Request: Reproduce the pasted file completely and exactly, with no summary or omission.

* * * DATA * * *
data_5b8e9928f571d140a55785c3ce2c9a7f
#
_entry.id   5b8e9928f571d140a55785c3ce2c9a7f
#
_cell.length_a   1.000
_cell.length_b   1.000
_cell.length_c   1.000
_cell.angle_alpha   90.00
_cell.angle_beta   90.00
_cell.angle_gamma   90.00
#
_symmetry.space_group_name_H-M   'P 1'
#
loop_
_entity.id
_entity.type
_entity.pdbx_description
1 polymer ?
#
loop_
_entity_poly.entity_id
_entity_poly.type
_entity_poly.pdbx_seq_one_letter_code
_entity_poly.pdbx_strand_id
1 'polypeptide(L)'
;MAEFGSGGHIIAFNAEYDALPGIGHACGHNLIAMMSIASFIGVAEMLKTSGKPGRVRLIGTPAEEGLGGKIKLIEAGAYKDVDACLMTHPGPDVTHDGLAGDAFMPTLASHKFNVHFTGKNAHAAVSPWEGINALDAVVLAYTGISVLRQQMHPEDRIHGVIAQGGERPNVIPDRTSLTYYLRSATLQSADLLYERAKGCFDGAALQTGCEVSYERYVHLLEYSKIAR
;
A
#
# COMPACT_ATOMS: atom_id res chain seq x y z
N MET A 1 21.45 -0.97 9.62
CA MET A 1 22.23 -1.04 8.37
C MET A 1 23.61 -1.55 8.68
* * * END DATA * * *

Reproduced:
data_5b8e9928f571d140a55785c3ce2c9a7f
#
_entry.id   5b8e9928f571d140a55785c3ce2c9a7f
#
_cell.length_a   1.000
_cell.length_b   1.000
_cell.length_c   1.000
_cell.angle_alpha   90.00
_cell.angle_beta   90.00
_cell.angle_gamma   90.00
#
_symmetry.space_group_name_H-M   'P 1'
#
loop_
_entity.id
_entity.type
_entity.pdbx_description
1 polymer ?
#
loop_
_entity_poly.entity_id
_entity_poly.type
_entity_poly.pdbx_seq_one_letter_code
_entity_poly.pdbx_strand_id
1 'polypeptide(L)'
;MAEFGSGGHIIAFNAEYDALPGIGHACGHNLIAMMSIASFIGVAEMLKTSGKPGRVRLIGTPAEEGLGGKIKLIEAGAYKDVDACLMTHPGPDVTHDGLAGDAFMPTLASHKFNVHFTGKNAHAAVSPWEGINALDAVVLAYTGISVLRQQMHPEDRIHGVIAQGGERPNVIPDRTSLTYYLRSATLQSADLLYERAKGCFDGAALQTGCEVSYERYVHLLEYSKIAR
;
A
#
# COMPACT_ATOMS: atom_id res chain seq x y z
N MET A 1 21.45 -0.97 9.62
CA MET A 1 22.23 -1.04 8.37
C MET A 1 23.61 -1.55 8.68